By Howard Meyerson
CHAMPION — This is moose country — wet and wild. There are deer, loons and mink, even bald eagles flying. And the night air here is punctuated by hooting owls.
At 6,983 acres, Craig Lake State Park in Baraga County is said to be one of Michigan’s most remote state parks. That’s because it is located in the west-central Upper Peninsula, three to four dirt-road miles off the highway, and another 1,000 feet on foot to water’s edge. That’s a long walk carrying a canoe and pack.
Craig Lake’s rocky shoreline, though, proves just the opener. There are six lakes in the park and miles of water to explore. Trails lead into the bush and a long segment of the North Country Trail cuts through the park. This is home to a variety of wildlife species; even coyote and wolf have left signs on the trail.
On this day, our second of four, we would see only beaver, a fat one contentedly munching on reeds and signs of many others; their lodges and dams are hard to miss.
We left our rocky, elevated campsite after breakfast and paddled up into the northeast corner of Craig Lake to the mouth of the West Branch of the Peshekee River. Once there, we portaged a log jam and several downed trees.
By the time we stopped for lunch on sandstone outcropping two hours later, topped with signs of raccoon feeding there, we’d pushed and pulled the canoes over nearly a dozen beaver dams, exploring three miles of watery backcountry.
“It’s beaver dam after beaver dam after beaver dam,” said Fritz Hartley, of Grand Rapids,
chuckling at lunch. Hartley’s son, David, had joined us, opting for a respite before going back to law school.
“I have a feeling there is another one,” said Fritz Seegers, of Kalamazoo. And Seegers was right.
While the Peshekee River is known to be a kayak and rafting attraction, this part, the lower west branch, is canoe country. It is a narrow, winding river that requires climbing over the bow and standing on the dam or obstruction and hauling the canoe over and re-entering from the stern. Hard, dry land often is tough to find. Getting in and out of a kayak is much tougher.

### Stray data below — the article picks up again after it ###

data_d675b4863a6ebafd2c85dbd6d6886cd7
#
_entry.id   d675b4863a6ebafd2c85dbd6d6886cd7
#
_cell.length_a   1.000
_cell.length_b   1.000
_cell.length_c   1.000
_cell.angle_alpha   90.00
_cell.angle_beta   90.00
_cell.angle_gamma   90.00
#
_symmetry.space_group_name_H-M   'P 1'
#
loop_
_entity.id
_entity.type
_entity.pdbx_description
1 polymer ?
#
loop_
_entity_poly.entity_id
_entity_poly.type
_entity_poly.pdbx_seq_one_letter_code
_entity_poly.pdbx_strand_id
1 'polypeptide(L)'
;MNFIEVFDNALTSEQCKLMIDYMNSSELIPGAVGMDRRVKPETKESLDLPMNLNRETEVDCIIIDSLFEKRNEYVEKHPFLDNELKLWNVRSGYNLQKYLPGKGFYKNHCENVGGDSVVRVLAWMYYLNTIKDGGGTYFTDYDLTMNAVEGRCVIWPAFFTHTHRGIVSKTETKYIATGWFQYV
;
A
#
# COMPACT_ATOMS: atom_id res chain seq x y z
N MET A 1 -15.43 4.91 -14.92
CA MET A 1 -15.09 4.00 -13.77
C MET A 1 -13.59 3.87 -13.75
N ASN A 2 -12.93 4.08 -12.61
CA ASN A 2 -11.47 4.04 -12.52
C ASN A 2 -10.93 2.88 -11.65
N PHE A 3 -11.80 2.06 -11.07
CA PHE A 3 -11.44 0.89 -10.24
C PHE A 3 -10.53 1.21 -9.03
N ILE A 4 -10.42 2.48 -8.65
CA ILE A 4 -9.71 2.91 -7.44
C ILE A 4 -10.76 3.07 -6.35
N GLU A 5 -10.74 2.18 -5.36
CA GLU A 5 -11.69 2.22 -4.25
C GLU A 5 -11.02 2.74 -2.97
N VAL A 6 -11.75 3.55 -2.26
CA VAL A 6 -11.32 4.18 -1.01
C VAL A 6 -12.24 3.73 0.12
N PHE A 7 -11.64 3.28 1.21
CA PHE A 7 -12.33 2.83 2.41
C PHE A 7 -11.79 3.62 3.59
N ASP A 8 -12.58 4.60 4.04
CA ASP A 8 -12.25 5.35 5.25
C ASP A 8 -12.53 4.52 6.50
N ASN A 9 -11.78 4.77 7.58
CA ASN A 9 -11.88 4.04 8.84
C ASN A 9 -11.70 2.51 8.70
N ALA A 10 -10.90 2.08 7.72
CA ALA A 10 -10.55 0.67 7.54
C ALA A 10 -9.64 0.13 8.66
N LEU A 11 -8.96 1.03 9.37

“It’s a pretty remote place, and it offers a different kind of camping experience,” said Doug Barry, the Michigan Department of Natural Resources supervisor for Craig Lake and nearby Van Riper state parks. “It’s a good primer for a longer boundary waters-type trip, a good place to try out your gear and get a taste.”
Craig Lake also offers good angling for those who like to fish. Walleye, crappie, musky and northern pike are the main attractions. Bass fishing is best at Crooked Lake, a 3,000-foot portage away. Musky and northern fishing is catch and release, but walleye 13 inches and longer can be kept.
Craig Lake was acquired by the state of Michigan in the 1960s. It was owned by Frederick Miller, the founder of Millers Brewing. Miller owned about 1,000 acres. He built a fishing lodge there and a caretaker’s cabin. Those structures remain and can be rented by the night. The DNR also recently completed construction of the second of two yurts that can be rented.
Miller managed Craig Lake for trophy musky and pike. When the state took it over, it continued with his approach.
“He had his fish camp there, and those guys would fly in on a float plane and fish,” Barry said. “He had those rules, and (the) DNR fish division honored that. I’ve heard stories of people paddling in with walleye on a stringer, and musky comes along and gets their walleye.”
Despite its remote character, Craig Lake draws a crowd each year, numbering close to 20,000, including those who come in winter and snowshoe or ski in to one of the yurts. Most of the traffic comes in summer, and the visitors hail mostly from Green Bay, Milwaukee and Grand Rapids, Barry said.
“Most just come for the day; they come from Van Riper State Park and go for a hike in a wilderness area. It takes three to four hours to hike around Craig Lake.”
Far fewer actually bring a canoe and camp. Approximately 1,600 a year come to do that, Barry said.
That difference suited us well. Finding an open campsite proved no problem. Campers must use designated sites. Camping on islands is not allowed.
“I thought the place would be much more crowded. That’s a big plus for me,” Seegers said.
And back at camp at night, as we sat by the fire listening to loons, or moved down to water’s edge to watch the starry sky, that remoteness and a lack of campers was a big plus.